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Optimal operation mode selection for energy-efficient light-weight multi-hop time synchronization in linear wireless sensor networks

Abstract

We explored the joint effect of synchronization window and offset/drift mode selection on the time synchronization of linear wireless sensor networks (LWSNs). Recent advances in the field along with the availability of capable hardware led to adoption of LWSNs in diverse areas like monitoring of roads, pipelines, and tunnels. The linear topology applications are susceptible to single point of failure; therefore, energy efficient operation of LWSNs is even more important than the traditional WSNs. To address the challenge, we investigate the time synchronization mode selection for the optimum operation of a multi-hop and low-overhead LWSN. We investigate two modes of synchronization: synchronization by using only offset and synchronization by using offset in addition to the clock drift. Furthermore, we investigate the effects of synchronization window size. Our experimental results reveal that computation of offset alone for smaller window sizes and resynchronization periods is sufficient in achieving acceptable degree of synchronization.

Introduction

Wireless sensor networks (WSNs) consists of a plurality of sensor nodes capable of conveying the data they acquire from the environment towards a base station [1]. WSN protocols and algorithms are, typically, designed with very stringent constraints due to their inherent properties like limited resources of energy, storage, computation, and bandwidth [2,3,4]. Linear wireless sensor networks (LWSNs) are under the WSNs’ umbrella that is especially used to monitor and control linear structures like roads, bridges, pipelines, tunnels, traffic lights, and similar [5,6,7,8]. Needless to say, the abovementioned limitations of WSN are also applicable to the special class of WSN, specifically LWSN, along with some additional ones due to the linear structure of the network. Veritably, the partial findings of a gas pipeline monitoring system [5] coursing through cross-country mountainous regions in Turkey are presented in this paper.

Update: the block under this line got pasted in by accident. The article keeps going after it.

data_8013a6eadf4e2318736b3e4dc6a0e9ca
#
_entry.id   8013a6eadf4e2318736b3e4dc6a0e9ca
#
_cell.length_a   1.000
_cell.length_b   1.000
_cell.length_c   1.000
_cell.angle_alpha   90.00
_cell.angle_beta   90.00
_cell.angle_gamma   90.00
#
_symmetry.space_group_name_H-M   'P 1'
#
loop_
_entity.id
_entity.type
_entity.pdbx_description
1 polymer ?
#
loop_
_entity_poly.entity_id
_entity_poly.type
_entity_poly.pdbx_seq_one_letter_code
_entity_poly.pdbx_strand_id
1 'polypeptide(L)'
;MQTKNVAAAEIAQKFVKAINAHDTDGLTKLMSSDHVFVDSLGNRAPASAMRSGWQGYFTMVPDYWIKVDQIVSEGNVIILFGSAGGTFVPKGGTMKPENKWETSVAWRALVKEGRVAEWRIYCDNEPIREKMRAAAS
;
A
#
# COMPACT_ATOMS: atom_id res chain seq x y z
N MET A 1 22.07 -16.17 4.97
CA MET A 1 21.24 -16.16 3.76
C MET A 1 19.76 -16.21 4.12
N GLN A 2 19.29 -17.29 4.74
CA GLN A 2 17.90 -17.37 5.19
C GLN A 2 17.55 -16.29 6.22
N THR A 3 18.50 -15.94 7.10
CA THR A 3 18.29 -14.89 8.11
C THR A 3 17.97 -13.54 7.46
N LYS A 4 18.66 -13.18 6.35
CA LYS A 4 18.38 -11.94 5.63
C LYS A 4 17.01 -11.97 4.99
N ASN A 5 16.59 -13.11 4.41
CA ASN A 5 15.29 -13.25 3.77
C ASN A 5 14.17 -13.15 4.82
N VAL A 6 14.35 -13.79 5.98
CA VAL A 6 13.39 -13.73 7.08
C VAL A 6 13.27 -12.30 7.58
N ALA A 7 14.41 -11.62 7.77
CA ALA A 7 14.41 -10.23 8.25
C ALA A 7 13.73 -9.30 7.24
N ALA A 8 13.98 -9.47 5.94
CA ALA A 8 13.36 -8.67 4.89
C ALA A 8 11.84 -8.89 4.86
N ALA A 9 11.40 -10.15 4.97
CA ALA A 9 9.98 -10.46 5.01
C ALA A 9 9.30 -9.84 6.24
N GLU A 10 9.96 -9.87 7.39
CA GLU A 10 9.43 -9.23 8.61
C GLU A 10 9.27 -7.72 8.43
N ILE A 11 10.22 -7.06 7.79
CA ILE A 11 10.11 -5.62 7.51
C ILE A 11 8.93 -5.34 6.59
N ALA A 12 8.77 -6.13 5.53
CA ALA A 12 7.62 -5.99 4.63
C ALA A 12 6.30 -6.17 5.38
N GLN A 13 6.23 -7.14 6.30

Considering our model of LWSN topology where the nodes are allowed to communicate by preserving the hierarchical order (i.e., with immediate parent and child), the traditional distributed WSN architectures become inefficient. This hierarchical setup introduces longer delays between nodes along with other restrictions [9] compared to mesh, star, and hybrid topologies where a broadcast beacon can arrive at any child node within the single hop neighbourhood of a transmitting node. Time synchronization is of paramount importance in networked systems, especially in distributed network systems namely WSNs which extensively utilizes the time synchronization aspect for coordination and correlation of distributed entities and events (e.g., data fusion, synchronized sleeps and wake-ups, channel sharing). In fact, the complex nature of the problem to be solved and demanding system requirements lead to the development of numerous synchronization algorithms. In this context, several accurate time synchronization methods have been proposed for WSNs [10,11,12,13], in general, and for LWSNs [14, 15], in particular. A dual-time or two-time sources per node were introduced in [14] to decrease the time fluctuations with increasing hops but requires maintenance of those clocks thus adds complexity to the system model. Besides, a broadcast mechanism was utilized to estimate the time in [15] which is unfeasible in our context as described above.

Despite the abundance of synchronization techniques in the literature, most of the proposed methods ignored certain practical aspects [16] which in turn affect the implementation. Furthermore, accurate time sources like Network Time Protocol (NTP), General Packet Radio Services (GPRS), and Global Positioning System (GPS) are better suited when there exists an infrastructure and good network coverage. Nevertheless, these techniques require specific conditions and are relatively expensive to implement. Additionally, the achievable timing accuracy of the aforementioned techniques might be redundant for most of the industrial applications, or sometimes unfeasible given the harsh and resource-limited working conditions [5].

Our focus in this study is to determine the optimum operation mode and parameters for the trade-off between the synchronization speed and the accuracy, thereby avoid overdesigning the synchronization algorithm. To achieve this, we establish some quantitative metrics for experimental assessment of each of the synchronization methods namely offset-and-drift (OD) and offset-only (OO) for different synchronization windows. This work will help designers to overcome possible obstacles and optimization problems (e.g., network lifetime) faced in constructing a LWSN and more specifically LWSN in pipelines. The key contributions of this paper are as follows: